Chickpea recipes

The chickpea (Cicer arietinum) is a legume of the family Fabaceae, subfamily Faboideae. Its seeds are high in protein. It is one of the earliest cultivated legumes: 7,500-year-old remains have been found in the Middle East.

Chickpeas are an excellent source of the essential nutrients, iron, folate, phosphorus, protein and dietary fiber. Chickpeas are low in fat and most of this is polyunsaturated. The nutrient profile of the smaller variety appears to be different, especially for fiber content which is higher than in the larger light colored variety

One hundred grams of mature boiled chickpeas contain 164 calories, 2.6 grams of fat (of which only 0.27 grams is saturated), 7.6 grams of dietary fiber and 8.9 grams of protein.

Other common names for the species include garbanzo bean, ceci bean, channa and Bengal gram.

Below a few easy recipes 





This easy dip recipe is great to make sandwiches for your lunchbox, or simply to serve with breadsticks or pitta.



200g/7oz chickpeas
2 tbsp lemon juice or more
2 garlic cloves, crushed
1 tsp ground cumin
100ml/3½fl oz tahini (sesame seed paste) optional
4 tbsp water
2 tbsp extra virgin olive oil
1 tsp paprika

4 rounds of pitta bread


Drain the chickpeas and rinse. Reserve a few whole chick peas for serving.

DRY THEM! This is the most important part. Whether you use canned or dried, drain the chickpeas, and then rub them thoroughly between two or three paper towels and make sure they are dry. Remove any loose skins that happen to come off the beans.

Combine the chickpeas, lemon juice, garlic, cumin, salt, tahini, and water in a food processor, and blend to a creamy purée.
Add more lemon juice, garlic, cumin or salt to taste. Turn out into a dinner plate, and make smooth with the back of a spoon. Drizzle with extra virgin olive oil and scatter with the reserved chickpeas.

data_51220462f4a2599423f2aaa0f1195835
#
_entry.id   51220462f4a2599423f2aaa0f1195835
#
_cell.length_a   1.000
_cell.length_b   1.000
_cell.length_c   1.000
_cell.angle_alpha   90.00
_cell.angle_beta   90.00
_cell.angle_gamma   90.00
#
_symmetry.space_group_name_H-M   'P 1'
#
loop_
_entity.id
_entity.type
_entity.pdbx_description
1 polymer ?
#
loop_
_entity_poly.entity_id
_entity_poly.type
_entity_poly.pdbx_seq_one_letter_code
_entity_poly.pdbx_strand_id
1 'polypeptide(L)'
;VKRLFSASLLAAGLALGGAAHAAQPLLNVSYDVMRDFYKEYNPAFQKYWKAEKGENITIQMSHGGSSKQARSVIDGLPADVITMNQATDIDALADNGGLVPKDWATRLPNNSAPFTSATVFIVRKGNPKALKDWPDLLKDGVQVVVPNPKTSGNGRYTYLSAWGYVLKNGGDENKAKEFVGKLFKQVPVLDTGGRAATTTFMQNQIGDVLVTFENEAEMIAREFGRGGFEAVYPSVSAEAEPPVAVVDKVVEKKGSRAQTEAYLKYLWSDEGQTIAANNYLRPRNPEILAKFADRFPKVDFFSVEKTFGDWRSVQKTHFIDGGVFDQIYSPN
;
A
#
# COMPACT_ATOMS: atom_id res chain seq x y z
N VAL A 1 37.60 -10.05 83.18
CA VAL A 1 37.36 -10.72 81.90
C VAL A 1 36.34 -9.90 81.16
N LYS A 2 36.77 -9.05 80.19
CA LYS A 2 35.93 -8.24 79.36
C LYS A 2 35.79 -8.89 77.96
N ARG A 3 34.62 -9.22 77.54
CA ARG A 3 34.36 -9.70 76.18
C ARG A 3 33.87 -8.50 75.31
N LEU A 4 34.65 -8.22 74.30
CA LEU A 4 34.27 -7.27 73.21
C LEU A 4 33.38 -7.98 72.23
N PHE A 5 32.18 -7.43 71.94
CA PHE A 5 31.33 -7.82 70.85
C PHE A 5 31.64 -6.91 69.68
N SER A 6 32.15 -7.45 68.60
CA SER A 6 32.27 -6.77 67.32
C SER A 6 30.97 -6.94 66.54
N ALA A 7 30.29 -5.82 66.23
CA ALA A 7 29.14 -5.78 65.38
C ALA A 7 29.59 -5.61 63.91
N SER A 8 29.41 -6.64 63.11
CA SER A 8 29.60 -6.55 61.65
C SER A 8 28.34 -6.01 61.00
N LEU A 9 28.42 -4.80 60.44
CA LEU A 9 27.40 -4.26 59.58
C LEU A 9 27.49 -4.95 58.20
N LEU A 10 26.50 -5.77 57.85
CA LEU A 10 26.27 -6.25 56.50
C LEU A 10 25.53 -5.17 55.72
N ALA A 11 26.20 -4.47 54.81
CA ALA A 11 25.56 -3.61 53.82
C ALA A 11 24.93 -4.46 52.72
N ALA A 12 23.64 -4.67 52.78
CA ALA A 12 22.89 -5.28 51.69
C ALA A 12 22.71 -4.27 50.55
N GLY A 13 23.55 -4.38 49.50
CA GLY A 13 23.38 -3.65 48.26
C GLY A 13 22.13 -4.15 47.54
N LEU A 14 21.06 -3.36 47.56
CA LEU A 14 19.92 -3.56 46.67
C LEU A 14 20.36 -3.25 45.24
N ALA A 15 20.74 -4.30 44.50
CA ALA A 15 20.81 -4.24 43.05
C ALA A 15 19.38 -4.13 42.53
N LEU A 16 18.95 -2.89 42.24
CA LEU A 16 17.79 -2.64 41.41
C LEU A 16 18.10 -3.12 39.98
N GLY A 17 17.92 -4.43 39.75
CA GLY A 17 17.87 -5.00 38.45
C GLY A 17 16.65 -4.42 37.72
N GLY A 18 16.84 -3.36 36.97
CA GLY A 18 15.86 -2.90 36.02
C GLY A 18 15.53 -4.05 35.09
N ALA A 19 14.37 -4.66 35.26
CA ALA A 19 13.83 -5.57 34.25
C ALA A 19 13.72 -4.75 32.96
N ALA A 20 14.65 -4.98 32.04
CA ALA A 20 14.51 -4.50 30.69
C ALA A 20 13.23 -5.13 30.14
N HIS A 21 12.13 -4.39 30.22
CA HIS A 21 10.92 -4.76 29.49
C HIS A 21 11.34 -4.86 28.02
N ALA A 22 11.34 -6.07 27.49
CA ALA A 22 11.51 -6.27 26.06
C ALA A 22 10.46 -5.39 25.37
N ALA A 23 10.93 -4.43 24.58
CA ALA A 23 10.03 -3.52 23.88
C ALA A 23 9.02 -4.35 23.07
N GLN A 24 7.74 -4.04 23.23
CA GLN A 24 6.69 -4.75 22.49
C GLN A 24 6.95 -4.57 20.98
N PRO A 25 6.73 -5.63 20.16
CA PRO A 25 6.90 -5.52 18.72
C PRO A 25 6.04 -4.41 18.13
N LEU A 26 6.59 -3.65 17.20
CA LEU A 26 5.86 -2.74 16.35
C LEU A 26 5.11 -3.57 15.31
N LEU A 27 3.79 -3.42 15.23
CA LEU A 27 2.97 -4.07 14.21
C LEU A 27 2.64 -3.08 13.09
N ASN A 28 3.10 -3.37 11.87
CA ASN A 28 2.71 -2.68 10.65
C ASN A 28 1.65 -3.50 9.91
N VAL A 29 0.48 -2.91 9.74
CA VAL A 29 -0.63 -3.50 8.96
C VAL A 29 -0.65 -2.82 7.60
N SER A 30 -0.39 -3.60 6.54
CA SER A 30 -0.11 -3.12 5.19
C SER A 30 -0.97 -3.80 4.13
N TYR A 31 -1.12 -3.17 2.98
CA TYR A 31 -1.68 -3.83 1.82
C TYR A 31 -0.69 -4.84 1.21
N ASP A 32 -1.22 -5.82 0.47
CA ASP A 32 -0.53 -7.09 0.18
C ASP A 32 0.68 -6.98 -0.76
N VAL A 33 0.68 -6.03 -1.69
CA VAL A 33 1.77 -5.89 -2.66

Sprinkle with paprika and serve with pita bread, warmed in a moderate oven for three minutes, and cut into quarters. 

I sometimes prepare as well a nutmeg version (instead of the cumin)


Be skimpy with the oil. Usually I just spray them lightly with olive oil spray, but if you don’t have a spray, measure the oil and don’t overdo it.

For a lighter version just use vegetable broth instead of tahini.






1 ¼ cup torn, packed basil leaves

1/3 cup slivered or sliced almonds

2 tablespoons olive oil

2 tablespoons water

1 tablespoon lemon juice

½ teaspoon lemon zest

½ teaspoon salt

2-3 cloves of garlic, chopped

 1 ½ cups cooked chickpeas 

 1 carrot 

1.     Put all the ingredients for the pesto in a food processor and blend.
2.     Mash up the chickpeas in a medium bowl so that they kind of look like a paste but some chunks of bean are all good.
3.     Grate the carrot into the bowl and mix with the chickpea paste.

 4.     Add about a ⅓ cup of the pesto and stir until everything is coated then taste. Makes three sandwiches 




These baked chickpeas are both, plus a tasty and healthy snack. Just toss them with a little olive oil and some spices, then roast in the oven until crunchy. They’ll stay crispy for a few days stored in a resealable bag at room temperature.



  • 15-ounce/3 cups chickpeas thoroughly drained and rinsed (about 3 cups)
  • 2 tablespoons olive oil
  • 1 teaspoon ground cumin
  • 1 teaspoon chili powder
  • 1/2 teaspoon cayenne pepper
  • 1/2 teaspoon sea salt


Heat the oven to 400°F and arrange a rack in the middle. Place the chickpeas in a large bowl and toss with the remaining ingredients until evenly coated. Spread the chickpeas in an even layer on a rimmed baking sheet and bake until crisp, about 30 to 40 minutes.


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